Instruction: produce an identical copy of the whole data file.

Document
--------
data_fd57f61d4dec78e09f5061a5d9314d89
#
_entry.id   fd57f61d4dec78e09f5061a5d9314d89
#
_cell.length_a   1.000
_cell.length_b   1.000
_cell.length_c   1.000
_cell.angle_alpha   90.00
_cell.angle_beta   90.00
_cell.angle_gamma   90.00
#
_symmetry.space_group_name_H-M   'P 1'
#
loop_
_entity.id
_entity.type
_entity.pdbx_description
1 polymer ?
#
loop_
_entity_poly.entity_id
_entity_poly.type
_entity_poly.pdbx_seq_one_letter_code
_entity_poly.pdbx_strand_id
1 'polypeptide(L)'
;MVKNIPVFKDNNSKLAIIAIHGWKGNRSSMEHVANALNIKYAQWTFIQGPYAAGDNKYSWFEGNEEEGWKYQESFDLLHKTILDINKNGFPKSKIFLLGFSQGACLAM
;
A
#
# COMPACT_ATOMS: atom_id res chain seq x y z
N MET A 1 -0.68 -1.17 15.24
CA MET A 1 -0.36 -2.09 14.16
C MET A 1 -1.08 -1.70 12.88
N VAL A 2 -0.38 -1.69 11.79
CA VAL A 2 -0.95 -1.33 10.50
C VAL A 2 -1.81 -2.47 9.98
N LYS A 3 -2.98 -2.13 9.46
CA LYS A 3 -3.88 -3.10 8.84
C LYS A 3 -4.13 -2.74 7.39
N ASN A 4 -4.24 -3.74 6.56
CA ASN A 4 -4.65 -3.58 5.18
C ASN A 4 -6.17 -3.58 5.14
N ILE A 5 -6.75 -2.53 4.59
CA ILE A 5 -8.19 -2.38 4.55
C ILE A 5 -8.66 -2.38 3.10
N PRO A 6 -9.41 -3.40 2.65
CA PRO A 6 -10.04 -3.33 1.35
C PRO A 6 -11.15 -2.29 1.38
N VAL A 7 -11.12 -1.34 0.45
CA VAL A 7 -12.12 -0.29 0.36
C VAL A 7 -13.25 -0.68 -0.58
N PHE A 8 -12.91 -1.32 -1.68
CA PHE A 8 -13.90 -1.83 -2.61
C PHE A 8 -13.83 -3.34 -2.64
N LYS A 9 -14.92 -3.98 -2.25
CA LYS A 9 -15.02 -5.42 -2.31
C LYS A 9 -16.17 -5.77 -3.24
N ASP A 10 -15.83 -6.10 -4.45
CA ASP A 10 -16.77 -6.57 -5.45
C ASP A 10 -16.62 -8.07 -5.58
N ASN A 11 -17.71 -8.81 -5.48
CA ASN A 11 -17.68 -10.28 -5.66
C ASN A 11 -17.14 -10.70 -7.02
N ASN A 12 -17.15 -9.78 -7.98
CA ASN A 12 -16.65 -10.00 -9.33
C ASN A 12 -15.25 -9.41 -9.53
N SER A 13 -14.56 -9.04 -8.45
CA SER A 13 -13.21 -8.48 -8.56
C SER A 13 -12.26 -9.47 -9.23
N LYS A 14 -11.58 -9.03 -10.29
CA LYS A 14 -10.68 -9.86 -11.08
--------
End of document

data_fd57f61d4dec78e09f5061a5d9314d89
#
_entry.id   fd57f61d4dec78e09f5061a5d9314d89
#
_cell.length_a   1.000
_cell.length_b   1.000
_cell.length_c   1.000
_cell.angle_alpha   90.00
_cell.angle_beta   90.00
_cell.angle_gamma   90.00
#
_symmetry.space_group_name_H-M   'P 1'
#
loop_
_entity.id
_entity.type
_entity.pdbx_description
1 polymer ?
#
loop_
_entity_poly.entity_id
_entity_poly.type
_entity_poly.pdbx_seq_one_letter_code
_entity_poly.pdbx_strand_id
1 'polypeptide(L)'
;MVKNIPVFKDNNSKLAIIAIHGWKGNRSSMEHVANALNIKYAQWTFIQGPYAAGDNKYSWFEGNEEEGWKYQESFDLLHKTILDINKNGFPKSKIFLLGFSQGACLAM
;
A
#
# COMPACT_ATOMS: atom_id res chain seq x y z
N MET A 1 -0.68 -1.17 15.24
CA MET A 1 -0.36 -2.09 14.16
C MET A 1 -1.08 -1.70 12.88
N VAL A 2 -0.38 -1.69 11.79
CA VAL A 2 -0.95 -1.33 10.50
C VAL A 2 -1.81 -2.47 9.98
N LYS A 3 -2.98 -2.13 9.46
CA LYS A 3 -3.88 -3.10 8.84
C LYS A 3 -4.13 -2.74 7.39
N ASN A 4 -4.24 -3.74 6.56
CA ASN A 4 -4.65 -3.58 5.18
C ASN A 4 -6.17 -3.58 5.14
N ILE A 5 -6.75 -2.53 4.59
CA ILE A 5 -8.19 -2.38 4.55
C ILE A 5 -8.66 -2.38 3.10
N PRO A 6 -9.41 -3.40 2.65
CA PRO A 6 -10.04 -3.33 1.35
C PRO A 6 -11.15 -2.29 1.38
N VAL A 7 -11.12 -1.34 0.45
CA VAL A 7 -12.12 -0.29 0.36
C VAL A 7 -13.25 -0.68 -0.58
N PHE A 8 -12.91 -1.32 -1.68
CA PHE A 8 -13.90 -1.83 -2.61
C PHE A 8 -13.83 -3.34 -2.64
N LYS A 9 -14.92 -3.98 -2.25
CA LYS A 9 -15.02 -5.42 -2.31
C LYS A 9 -16.17 -5.77 -3.24
N ASP A 10 -15.83 -6.10 -4.45
CA ASP A 10 -16.77 -6.57 -5.45
C ASP A 10 -16.62 -8.07 -5.58
N ASN A 11 -17.71 -8.81 -5.48
CA ASN A 11 -17.68 -10.28 -5.66
C ASN A 11 -17.14 -10.70 -7.02
N ASN A 12 -17.15 -9.78 -7.98
CA ASN A 12 -16.65 -10.00 -9.33
C ASN A 12 -15.25 -9.41 -9.53
N SER A 13 -14.56 -9.04 -8.45
CA SER A 13 -13.21 -8.48 -8.56
C SER A 13 -12.26 -9.47 -9.23
N LYS A 14 -11.58 -9.03 -10.29
CA LYS A 14 -10.68 -9.86 -11.08